A Florida school district has reversed its ban on a children’s book based on a true story about a male penguin couple that adopted an egg and raised the chick that hatched from it. Censors had flagged the book for violating the state’s “Don’t Say Gay” law.
Lake County Schools and officials with the Florida Department of Education subsequently asked a federal judge to dismiss a lawsuit, brought by the authors of And Tango Makes Three and the parents of five school-age children, who alleged that the ban infringed on their First Amendment rights.
According to Popular Information, the book was removed from library shelves because the penguin couple was the same sex. Under the “Don’t Say Gay” law, officially known as the “Parental Rights in Education” law, classroom instruction and sexual instruction dealing with LGBTQ-related issues are banned in grades K-12.
Although the book does not contain any sexual content, supporters of the law argued that any book that addresses sexual orientation or gender identity, or paints same-sex parenthood in a positive light, is inappropriate for elementary school students who are too young to understand such concepts.
But Lake County Schools and the Florida Department of Education argued, in a court filing, that the lawsuit is moot, since age restrictions on And Tango Makes Three have been lifted.
The defendants claim that a memo from the education department clarified that the “Don’t Say Gay” law only applies to classroom instruction and not school libraries — although an expanded version of the law does make it easier to demand that books be removed from school library shelves for “age-inappropriate” content.
“The Court lacks jurisdiction both because this case is moot and because plaintiffs never had standing in the first place,” the defendants said in their motion to dismiss the lawsuit.
On Monday, Lake County Schools and Florida education officials asked U.S. District Judge Brian Davis, of the Middle District of Florida, to postpone any further discovery until he rules on whether to dismiss the case.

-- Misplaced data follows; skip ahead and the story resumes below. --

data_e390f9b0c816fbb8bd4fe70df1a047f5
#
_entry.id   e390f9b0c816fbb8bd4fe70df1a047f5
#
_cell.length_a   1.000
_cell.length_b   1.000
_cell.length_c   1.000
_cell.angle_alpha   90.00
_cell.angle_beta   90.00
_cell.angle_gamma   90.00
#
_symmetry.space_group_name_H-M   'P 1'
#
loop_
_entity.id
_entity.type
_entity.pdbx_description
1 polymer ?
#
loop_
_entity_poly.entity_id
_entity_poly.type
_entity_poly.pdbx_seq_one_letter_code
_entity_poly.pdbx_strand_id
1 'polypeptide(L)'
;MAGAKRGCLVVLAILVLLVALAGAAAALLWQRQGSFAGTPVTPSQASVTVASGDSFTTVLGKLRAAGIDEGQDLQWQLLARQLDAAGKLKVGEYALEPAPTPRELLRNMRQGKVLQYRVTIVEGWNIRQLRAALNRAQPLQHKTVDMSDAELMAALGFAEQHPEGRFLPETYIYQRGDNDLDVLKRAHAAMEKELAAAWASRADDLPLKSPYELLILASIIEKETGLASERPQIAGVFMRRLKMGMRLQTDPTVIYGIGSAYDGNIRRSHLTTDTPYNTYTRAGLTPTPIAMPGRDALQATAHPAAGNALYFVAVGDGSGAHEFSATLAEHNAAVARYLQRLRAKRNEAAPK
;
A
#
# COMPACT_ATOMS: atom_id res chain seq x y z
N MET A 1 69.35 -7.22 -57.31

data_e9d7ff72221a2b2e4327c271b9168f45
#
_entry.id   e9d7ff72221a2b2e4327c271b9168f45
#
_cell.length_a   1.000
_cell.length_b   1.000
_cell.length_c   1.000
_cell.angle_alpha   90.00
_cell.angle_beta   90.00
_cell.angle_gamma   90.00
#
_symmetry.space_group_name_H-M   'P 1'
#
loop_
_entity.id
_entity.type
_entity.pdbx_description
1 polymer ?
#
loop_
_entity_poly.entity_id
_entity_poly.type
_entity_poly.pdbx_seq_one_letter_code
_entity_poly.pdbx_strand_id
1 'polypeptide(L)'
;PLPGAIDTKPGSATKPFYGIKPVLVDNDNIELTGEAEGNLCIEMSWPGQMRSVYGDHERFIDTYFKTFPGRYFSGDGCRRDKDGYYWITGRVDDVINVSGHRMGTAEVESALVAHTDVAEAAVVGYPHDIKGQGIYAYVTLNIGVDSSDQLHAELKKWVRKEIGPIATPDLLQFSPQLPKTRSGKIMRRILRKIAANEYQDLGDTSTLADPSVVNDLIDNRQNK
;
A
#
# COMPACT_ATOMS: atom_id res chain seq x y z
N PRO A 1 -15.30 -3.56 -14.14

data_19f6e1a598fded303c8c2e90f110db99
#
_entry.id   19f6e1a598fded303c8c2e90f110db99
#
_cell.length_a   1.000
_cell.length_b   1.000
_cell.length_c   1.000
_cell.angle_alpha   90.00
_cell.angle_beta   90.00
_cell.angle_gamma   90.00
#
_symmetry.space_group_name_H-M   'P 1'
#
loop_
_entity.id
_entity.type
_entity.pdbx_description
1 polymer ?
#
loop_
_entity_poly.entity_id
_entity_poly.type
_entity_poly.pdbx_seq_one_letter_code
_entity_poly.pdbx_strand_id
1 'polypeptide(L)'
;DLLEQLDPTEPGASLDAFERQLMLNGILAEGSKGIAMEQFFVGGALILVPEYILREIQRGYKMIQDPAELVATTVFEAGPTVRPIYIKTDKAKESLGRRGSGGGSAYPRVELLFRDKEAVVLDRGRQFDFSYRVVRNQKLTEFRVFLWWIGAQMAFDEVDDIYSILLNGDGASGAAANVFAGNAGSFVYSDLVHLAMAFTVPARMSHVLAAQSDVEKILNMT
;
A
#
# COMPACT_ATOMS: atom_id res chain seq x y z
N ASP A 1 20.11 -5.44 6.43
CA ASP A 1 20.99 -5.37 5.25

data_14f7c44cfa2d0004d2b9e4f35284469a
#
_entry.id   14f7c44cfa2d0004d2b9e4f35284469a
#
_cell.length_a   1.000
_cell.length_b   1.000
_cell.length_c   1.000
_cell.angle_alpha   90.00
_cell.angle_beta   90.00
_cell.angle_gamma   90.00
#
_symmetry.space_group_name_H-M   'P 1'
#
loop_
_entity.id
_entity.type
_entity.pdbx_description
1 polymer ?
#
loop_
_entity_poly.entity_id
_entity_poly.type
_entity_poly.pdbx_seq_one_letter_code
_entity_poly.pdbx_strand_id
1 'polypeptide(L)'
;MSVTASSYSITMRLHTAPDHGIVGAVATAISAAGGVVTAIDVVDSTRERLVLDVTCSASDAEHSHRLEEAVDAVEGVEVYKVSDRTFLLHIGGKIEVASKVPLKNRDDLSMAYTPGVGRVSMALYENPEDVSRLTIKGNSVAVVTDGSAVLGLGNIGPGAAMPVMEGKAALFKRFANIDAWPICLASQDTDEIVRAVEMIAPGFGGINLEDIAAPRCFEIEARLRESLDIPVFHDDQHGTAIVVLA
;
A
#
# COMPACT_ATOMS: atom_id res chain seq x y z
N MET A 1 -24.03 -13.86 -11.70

Davis previously refused to issue a preliminary injunction that would have blocked the school district from censoring And Tango Makes Three while the court decided the case on its merits.
Based on a true story, And Tango Makes Three is about a pair of male penguins who were devoted to each other at the Central Park Zoo in New York. A zookeeper who saw them building a nest and trying to incubate an egg-shaped rock gave them an egg from a different penguin pair with two eggs after they were having difficulty hatching more than one egg at a time. The chick that hatched from the live egg and was raised by the same-sex penguin couple was named Tango.
The book is among the 100 most “challenged” books of the past decade, according to statistics from the American Library Association, which tracks efforts to censor or ban literary works in schools and public libraries.
Florida’s “Don’t Say Gay” law, spearheaded by Gov. Ron DeSantis, has been a source of contention between conservatives who champion it as a necessary measure and liberals who claim it censors or erases LGBTQ-related topics based on moral judgments that homosexuality and gender nonconformity are wrong.
Lake County officials cited the law to justify banning two other books with LGBTQ characters — A Day with Marlon Bundo, a story about a rabbit who falls in love with another male rabbit, and In Our Mothers’ House, a book about a family being headed by a lesbian couple.
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